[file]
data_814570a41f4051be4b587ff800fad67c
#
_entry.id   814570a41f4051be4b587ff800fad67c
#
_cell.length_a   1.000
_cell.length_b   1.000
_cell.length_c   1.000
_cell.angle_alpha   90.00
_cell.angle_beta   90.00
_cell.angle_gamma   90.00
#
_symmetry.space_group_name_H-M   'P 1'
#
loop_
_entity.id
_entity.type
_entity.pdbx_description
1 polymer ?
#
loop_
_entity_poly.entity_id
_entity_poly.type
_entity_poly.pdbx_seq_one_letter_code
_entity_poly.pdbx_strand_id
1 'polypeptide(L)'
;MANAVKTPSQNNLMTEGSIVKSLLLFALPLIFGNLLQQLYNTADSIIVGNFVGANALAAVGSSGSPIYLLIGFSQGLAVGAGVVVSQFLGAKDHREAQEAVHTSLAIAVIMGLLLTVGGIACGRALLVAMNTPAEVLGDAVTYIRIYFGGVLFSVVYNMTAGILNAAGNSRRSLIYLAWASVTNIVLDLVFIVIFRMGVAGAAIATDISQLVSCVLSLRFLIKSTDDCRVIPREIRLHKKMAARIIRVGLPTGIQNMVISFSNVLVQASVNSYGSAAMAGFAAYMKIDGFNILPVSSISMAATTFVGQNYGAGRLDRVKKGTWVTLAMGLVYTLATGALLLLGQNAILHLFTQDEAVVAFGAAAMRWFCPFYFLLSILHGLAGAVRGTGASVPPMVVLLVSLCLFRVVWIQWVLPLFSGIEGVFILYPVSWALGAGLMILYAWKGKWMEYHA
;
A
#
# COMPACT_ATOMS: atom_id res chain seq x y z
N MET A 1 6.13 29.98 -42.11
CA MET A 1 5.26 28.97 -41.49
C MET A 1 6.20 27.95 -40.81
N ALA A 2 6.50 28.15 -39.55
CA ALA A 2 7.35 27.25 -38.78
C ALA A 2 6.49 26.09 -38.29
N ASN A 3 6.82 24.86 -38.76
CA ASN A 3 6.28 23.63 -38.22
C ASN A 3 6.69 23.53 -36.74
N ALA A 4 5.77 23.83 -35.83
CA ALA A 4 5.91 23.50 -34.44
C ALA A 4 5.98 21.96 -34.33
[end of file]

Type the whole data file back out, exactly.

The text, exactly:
data_814570a41f4051be4b587ff800fad67c
#
_entry.id   814570a41f4051be4b587ff800fad67c
#
_cell.length_a   1.000
_cell.length_b   1.000
_cell.length_c   1.000
_cell.angle_alpha   90.00
_cell.angle_beta   90.00
_cell.angle_gamma   90.00
#
_symmetry.space_group_name_H-M   'P 1'
#
loop_
_entity.id
_entity.type
_entity.pdbx_description
1 polymer ?
#
loop_
_entity_poly.entity_id
_entity_poly.type
_entity_poly.pdbx_seq_one_letter_code
_entity_poly.pdbx_strand_id
1 'polypeptide(L)'
;MANAVKTPSQNNLMTEGSIVKSLLLFALPLIFGNLLQQLYNTADSIIVGNFVGANALAAVGSSGSPIYLLIGFSQGLAVGAGVVVSQFLGAKDHREAQEAVHTSLAIAVIMGLLLTVGGIACGRALLVAMNTPAEVLGDAVTYIRIYFGGVLFSVVYNMTAGILNAAGNSRRSLIYLAWASVTNIVLDLVFIVIFRMGVAGAAIATDISQLVSCVLSLRFLIKSTDDCRVIPREIRLHKKMAARIIRVGLPTGIQNMVISFSNVLVQASVNSYGSAAMAGFAAYMKIDGFNILPVSSISMAATTFVGQNYGAGRLDRVKKGTWVTLAMGLVYTLATGALLLLGQNAILHLFTQDEAVVAFGAAAMRWFCPFYFLLSILHGLAGAVRGTGASVPPMVVLLVSLCLFRVVWIQWVLPLFSGIEGVFILYPVSWALGAGLMILYAWKGKWMEYHA
;
A
#
# COMPACT_ATOMS: atom_id res chain seq x y z
N MET A 1 6.13 29.98 -42.11
CA MET A 1 5.26 28.97 -41.49
C MET A 1 6.20 27.95 -40.81
N ALA A 2 6.50 28.15 -39.55
CA ALA A 2 7.35 27.25 -38.78
C ALA A 2 6.49 26.09 -38.29
N ASN A 3 6.82 24.86 -38.76
CA ASN A 3 6.28 23.63 -38.22
C ASN A 3 6.69 23.53 -36.74
N ALA A 4 5.77 23.83 -35.83
CA ALA A 4 5.91 23.50 -34.44
C ALA A 4 5.98 21.96 -34.33